In a survey conducted by the Red Cross, Howe said about 75 percent of respondents expected help to arrive with an hour after a request for emergency assistance is posted to the Internet, or texted via a mobile device. She said 28 percent of the survey’s 1000 respondents expected help to arrive within 15 minutes.

Howe added the Red Cross was surprised by the great expectations of the survey respondents. Howe asked the symposium’s attendees if they perceived respondent expectations were realistic – especially during a disaster when emergency medical technicians, fire fighters, and police officers handle numerous assistance requests.

Howe said the Red Cross and other response agencies accidentally might have elevated public expectations when agencies initiated direct interactive communication with citizens via social media services, such as Facebook or Twitter. She explained an interactive relationship with a public health agency or institution and social media followers might be perceived as initiating a higher level of responsiveness.

Although Howe noted the Red Cross (in the U.S. and other nations) is not an emergency response agency, the Red Cross sometimes is contacted first (via text messages or social media) by impacted Americans (instead of calling ‘911’) during a natural or human disaster. A similar pattern is occurring in some other countries, she said….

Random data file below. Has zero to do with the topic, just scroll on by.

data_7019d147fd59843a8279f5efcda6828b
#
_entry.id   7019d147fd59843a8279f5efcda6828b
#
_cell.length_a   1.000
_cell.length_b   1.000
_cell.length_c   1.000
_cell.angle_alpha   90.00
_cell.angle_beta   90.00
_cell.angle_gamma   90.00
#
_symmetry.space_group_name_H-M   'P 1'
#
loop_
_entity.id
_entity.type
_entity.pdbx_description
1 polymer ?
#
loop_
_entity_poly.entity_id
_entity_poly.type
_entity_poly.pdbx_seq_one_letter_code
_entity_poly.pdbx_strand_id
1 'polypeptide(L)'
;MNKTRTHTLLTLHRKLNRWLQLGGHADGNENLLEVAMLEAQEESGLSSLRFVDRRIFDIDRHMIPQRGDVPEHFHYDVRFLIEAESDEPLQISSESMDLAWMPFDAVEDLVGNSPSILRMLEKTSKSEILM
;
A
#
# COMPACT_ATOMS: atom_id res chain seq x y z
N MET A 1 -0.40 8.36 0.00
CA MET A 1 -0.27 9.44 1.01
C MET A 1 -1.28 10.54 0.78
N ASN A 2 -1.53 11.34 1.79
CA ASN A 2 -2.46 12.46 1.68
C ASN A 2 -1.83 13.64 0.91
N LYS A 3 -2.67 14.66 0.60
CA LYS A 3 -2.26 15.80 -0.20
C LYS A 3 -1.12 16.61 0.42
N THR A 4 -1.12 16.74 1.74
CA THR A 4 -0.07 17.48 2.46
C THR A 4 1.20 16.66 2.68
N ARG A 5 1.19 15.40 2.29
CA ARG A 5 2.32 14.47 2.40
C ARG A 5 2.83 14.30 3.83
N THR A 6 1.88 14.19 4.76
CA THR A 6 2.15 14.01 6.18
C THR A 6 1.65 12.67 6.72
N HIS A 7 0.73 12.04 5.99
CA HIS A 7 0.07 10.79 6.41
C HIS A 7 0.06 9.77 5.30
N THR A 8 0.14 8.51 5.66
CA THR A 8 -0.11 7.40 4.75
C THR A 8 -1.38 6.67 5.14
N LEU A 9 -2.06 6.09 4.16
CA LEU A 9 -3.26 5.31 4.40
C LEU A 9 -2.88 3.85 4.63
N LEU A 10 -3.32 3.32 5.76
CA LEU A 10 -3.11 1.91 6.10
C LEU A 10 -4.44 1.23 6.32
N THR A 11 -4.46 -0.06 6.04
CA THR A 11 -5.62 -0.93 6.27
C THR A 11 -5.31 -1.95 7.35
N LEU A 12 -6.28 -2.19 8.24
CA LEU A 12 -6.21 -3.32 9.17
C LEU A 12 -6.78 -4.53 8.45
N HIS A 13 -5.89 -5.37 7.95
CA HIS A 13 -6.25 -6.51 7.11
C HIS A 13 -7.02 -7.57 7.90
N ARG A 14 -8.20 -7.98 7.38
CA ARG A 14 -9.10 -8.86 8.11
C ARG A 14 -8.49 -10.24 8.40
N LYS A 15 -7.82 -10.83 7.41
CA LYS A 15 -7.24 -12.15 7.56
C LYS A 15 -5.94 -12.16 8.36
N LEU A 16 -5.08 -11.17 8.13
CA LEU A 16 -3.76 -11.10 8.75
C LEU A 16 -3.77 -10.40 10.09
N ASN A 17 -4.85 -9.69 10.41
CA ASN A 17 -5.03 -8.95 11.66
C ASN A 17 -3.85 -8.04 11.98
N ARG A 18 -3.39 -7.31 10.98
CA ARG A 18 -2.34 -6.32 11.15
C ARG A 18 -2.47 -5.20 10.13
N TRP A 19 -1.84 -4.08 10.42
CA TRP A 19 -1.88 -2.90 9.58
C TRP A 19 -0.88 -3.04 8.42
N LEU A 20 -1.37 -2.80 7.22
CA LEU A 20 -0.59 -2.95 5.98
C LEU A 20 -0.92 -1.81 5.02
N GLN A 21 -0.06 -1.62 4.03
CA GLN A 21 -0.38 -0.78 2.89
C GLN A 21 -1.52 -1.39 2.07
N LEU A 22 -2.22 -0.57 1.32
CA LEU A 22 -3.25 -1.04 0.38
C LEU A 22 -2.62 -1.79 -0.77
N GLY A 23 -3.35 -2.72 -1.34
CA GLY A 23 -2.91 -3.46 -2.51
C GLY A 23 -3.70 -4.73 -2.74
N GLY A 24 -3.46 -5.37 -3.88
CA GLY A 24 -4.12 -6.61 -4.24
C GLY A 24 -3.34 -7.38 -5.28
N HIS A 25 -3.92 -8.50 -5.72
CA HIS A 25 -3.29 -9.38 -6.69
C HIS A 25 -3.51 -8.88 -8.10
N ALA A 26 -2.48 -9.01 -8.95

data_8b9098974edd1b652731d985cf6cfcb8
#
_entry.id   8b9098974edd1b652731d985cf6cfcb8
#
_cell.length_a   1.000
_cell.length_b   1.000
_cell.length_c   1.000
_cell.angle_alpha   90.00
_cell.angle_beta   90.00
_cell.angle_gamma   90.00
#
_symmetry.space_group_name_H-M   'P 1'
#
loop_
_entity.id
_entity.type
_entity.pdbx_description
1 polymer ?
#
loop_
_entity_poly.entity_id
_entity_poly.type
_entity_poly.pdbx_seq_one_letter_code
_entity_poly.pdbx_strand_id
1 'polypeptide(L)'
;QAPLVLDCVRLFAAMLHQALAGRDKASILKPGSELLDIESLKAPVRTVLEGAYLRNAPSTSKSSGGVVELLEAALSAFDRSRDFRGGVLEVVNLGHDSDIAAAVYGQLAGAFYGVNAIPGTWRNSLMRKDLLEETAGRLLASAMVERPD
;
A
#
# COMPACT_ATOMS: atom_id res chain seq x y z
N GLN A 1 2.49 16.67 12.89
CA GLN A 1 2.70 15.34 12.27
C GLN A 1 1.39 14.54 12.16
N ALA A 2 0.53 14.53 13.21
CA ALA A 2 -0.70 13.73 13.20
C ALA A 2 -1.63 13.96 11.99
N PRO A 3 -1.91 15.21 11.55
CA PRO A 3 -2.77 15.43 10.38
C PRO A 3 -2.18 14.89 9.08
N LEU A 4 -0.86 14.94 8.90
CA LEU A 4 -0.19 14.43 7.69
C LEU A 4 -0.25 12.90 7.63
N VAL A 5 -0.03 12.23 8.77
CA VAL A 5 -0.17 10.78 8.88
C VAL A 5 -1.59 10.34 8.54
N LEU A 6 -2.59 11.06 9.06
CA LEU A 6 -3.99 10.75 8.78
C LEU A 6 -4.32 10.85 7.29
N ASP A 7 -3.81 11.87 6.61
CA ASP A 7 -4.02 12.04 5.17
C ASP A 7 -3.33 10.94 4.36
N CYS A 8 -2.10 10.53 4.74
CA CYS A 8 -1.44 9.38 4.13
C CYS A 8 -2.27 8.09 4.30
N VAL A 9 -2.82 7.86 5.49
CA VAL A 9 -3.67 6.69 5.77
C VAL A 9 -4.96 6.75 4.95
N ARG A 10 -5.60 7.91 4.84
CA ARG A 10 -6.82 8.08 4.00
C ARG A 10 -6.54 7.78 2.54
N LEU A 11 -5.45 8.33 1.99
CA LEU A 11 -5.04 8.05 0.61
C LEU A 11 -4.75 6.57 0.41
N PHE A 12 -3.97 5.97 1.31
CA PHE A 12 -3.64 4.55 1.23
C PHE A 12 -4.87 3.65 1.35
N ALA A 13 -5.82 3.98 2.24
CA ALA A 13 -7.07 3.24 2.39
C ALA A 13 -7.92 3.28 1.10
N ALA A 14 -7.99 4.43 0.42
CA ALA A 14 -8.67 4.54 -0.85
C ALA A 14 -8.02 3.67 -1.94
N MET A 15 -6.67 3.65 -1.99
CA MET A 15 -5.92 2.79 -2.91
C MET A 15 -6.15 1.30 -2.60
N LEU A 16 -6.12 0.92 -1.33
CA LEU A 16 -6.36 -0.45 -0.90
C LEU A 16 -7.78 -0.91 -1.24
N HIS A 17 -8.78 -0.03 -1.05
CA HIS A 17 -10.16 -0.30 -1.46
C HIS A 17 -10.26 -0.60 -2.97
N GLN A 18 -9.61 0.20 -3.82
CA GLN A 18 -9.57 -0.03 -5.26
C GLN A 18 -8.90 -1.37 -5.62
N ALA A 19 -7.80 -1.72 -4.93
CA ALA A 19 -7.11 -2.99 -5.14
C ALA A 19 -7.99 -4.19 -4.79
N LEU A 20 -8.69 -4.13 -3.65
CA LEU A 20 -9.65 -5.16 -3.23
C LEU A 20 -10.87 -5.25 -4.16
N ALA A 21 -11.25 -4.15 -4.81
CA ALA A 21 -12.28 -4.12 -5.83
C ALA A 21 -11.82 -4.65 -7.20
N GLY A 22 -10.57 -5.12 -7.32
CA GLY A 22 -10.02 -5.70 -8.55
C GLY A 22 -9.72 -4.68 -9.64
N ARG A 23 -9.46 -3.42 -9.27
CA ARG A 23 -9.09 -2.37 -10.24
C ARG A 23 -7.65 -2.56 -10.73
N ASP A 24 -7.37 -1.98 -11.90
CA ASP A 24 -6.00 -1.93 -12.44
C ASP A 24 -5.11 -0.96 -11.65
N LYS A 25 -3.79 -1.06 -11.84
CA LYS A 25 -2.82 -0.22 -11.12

In local and national emergencies during the past year, Howe added the Red Cross noticed sudden increases in the traffic on social media sites as persons reported deteriorating conditions within their residence or neighborhood. Howe asked and we quote: ‘where is the tipping point within social media (traffic) that impacts the delivery of neighborhood resources’ (end of quote)? Howe noted the Red Cross plus other response agencies need to better gauge how social media spikes suggest an appropriate level of response – in light of recent trends in social media use and higher public expectations.

In a related talk, Nicole Lurie, M.D., the assistant secretary for preparedness and response, U.S. Department of Health and Human Services (HHS), reinforced the need for improved tools or mechanisms to assess when social media traffic surges reveal a need for an immediate emergency response…..

….’s disaster preparation and recovery health topic page explains preparing for disasters can reduce fear, anxiety and stress. The disaster preparation and recovery health topic page helps you anticipate emergency situations, such as explosions, floods, and volcanoes. Links to this information are available in the ‘overviews’ section of’s disaster preparation and recovery health topic page.

A website from the Federal Emergency Management Agency (available in the ‘start here’ section of’s disaster preparation and recovery health topic page) distinctively provides information about preparing for different types of natural disasters.

To find’s disaster preparation and recovery health topic page, type ‘disaster preparation’ in the search box on’s home page, then, click on ‘disaster preparation and recovery (National Library of Medicine).’

We also recommend’s health topic pages on first aid and coping with disasters……

May 15, 2011 Posted by | Consumer Health, Consumer Safety, Public Health | , , , , , | Leave a comment